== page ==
?    Spend a lot more time creating opportunities for students to practice justice
?    Allow the more artistic students opportunities to express themselves and their love for God.
?    Teach much more conversationally
?    Try to enter into the joy, pain, loss, doubt, hurt, etc. of the students and their families

If I spend some more time thinking I am sure I could come up with a list of a whole lot more things I would do differently.  If you are a youth pastor/worker, what are some things you have learned to do differently from when you began until now?  If you are a former youth pastor/worker, what are some things that you would do differently?

Comments read comments(11)
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jeremy zach

posted May 29, 2009 at 12:58 pm

this is an amazing list. you are right the future of YM hangs on how youth pastors implement this list.
i am really fascinated with the idea of taking youth group outside of the church walls. i think we will see more and more youth ministries become smaller and detached from their youth group. Rather youth ministries will start to claim territories in their town/city as their sacred and communal space.
the goal will be to get more students to belong before they believe. i think youth pastors try really hard getting non-believers into their “church space”, which is not attractive to them at all. youth pastor assume their cool/hip youth room will be the place and space non-believers will instantly feel comfortable and at ease.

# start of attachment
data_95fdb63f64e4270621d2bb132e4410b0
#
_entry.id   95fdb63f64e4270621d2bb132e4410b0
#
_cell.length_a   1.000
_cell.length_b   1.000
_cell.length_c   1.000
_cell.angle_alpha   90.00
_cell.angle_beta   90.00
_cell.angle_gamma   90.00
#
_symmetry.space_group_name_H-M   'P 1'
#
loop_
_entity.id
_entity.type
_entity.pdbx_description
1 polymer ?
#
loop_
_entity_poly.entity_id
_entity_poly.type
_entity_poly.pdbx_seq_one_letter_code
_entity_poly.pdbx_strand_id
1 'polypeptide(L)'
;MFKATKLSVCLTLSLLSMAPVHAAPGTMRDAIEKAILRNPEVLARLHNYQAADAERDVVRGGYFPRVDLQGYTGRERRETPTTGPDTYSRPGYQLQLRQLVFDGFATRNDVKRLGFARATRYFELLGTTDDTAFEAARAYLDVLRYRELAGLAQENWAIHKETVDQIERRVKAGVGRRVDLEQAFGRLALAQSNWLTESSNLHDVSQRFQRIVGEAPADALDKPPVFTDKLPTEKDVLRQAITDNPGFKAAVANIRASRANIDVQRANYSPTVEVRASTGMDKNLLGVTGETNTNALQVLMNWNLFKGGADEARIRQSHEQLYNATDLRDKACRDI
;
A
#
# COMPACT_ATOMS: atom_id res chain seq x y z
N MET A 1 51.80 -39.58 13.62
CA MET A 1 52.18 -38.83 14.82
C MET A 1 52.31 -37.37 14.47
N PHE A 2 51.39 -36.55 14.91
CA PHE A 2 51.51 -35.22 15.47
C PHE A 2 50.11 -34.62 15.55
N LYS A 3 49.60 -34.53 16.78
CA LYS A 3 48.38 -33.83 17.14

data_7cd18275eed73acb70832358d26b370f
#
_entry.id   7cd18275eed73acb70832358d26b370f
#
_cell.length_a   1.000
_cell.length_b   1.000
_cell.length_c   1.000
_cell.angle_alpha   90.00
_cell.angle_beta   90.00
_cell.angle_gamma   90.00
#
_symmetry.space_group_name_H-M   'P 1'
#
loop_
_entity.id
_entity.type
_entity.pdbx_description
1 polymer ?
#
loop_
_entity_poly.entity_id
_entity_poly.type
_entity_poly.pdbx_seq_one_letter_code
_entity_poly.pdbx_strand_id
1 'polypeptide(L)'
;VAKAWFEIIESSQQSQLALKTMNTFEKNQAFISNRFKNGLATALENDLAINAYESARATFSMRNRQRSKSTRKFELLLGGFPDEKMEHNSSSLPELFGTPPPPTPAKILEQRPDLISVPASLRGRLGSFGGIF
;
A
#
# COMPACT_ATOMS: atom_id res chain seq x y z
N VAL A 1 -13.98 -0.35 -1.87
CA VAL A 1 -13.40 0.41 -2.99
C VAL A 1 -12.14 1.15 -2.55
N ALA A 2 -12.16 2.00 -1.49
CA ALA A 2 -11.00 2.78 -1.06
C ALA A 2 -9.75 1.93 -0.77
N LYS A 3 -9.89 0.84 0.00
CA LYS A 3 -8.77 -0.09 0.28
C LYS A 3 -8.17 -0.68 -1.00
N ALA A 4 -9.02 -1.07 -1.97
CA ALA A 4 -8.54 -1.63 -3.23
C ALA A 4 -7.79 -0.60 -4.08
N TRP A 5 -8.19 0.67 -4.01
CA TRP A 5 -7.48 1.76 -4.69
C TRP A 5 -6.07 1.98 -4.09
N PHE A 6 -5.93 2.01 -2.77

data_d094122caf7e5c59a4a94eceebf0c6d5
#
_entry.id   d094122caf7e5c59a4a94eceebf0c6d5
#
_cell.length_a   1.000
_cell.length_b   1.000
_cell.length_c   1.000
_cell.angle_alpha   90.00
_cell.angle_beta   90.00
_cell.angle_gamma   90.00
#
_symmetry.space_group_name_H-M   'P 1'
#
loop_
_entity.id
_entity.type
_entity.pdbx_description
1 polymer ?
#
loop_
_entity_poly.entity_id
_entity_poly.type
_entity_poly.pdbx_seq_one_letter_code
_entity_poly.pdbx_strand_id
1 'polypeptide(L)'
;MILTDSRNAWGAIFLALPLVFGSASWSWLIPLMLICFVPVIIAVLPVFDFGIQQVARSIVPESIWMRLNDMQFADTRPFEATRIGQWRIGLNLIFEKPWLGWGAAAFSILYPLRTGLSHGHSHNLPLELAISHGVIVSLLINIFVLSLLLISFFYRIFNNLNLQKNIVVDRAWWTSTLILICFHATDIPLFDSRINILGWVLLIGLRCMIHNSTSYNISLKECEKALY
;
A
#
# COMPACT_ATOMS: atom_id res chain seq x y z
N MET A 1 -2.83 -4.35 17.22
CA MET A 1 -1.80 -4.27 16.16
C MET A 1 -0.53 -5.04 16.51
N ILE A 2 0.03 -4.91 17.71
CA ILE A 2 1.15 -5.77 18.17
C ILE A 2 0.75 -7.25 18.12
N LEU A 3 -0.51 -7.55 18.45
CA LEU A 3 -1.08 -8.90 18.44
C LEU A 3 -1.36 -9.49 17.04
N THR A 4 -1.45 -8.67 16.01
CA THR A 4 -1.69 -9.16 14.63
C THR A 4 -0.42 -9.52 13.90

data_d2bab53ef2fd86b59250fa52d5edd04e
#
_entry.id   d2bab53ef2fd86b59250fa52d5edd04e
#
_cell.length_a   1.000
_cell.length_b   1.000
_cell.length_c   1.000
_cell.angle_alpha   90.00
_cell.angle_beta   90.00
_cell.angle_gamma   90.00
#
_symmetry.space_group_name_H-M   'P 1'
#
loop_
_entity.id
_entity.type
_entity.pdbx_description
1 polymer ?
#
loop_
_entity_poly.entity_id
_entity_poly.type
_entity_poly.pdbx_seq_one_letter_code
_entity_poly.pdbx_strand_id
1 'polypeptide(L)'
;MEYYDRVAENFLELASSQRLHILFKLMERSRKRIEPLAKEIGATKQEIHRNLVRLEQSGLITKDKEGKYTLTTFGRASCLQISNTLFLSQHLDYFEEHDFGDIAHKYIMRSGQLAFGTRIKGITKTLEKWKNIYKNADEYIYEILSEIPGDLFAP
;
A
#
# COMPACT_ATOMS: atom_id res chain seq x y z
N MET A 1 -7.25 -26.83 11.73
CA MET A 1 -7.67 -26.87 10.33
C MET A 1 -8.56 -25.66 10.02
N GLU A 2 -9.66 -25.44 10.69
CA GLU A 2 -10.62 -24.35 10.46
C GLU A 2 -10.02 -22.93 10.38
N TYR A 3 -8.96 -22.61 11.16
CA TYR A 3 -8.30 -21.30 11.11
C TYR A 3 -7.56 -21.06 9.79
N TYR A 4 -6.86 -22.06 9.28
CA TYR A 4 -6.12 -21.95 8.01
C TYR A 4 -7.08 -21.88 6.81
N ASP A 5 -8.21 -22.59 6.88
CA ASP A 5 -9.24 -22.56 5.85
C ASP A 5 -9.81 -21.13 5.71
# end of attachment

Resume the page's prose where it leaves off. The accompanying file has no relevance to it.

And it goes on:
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Tommy O'Keefe

posted May 29, 2009 at 1:06 pm

Incredible list. Thanks so much for sharing…
Gives me a lot to think about/pray about…

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posted May 29, 2009 at 1:15 pm

“Provide inspiring training for the parent of the students”
Amen. Would like to hear some ideas on how best to accomplish that.

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posted May 29, 2009 at 2:53 pm

A year ago I would’ve looked over this list and thought (a bit sarcastically) , “Okay, I’ll do all these things AND take more time off for my wife, for personal retreats, etc…”
I’m learning that the key for me (and anyone else who tends to lean toward debilitation when they look at lists like this) is to take 1 or 2 things and just start doing them… to not over-analyze and/or drown in wishful thinking, but to just write an encouraging note to a kid, or call a (potential) mentor, or any of these other things on the list.
God bless you all.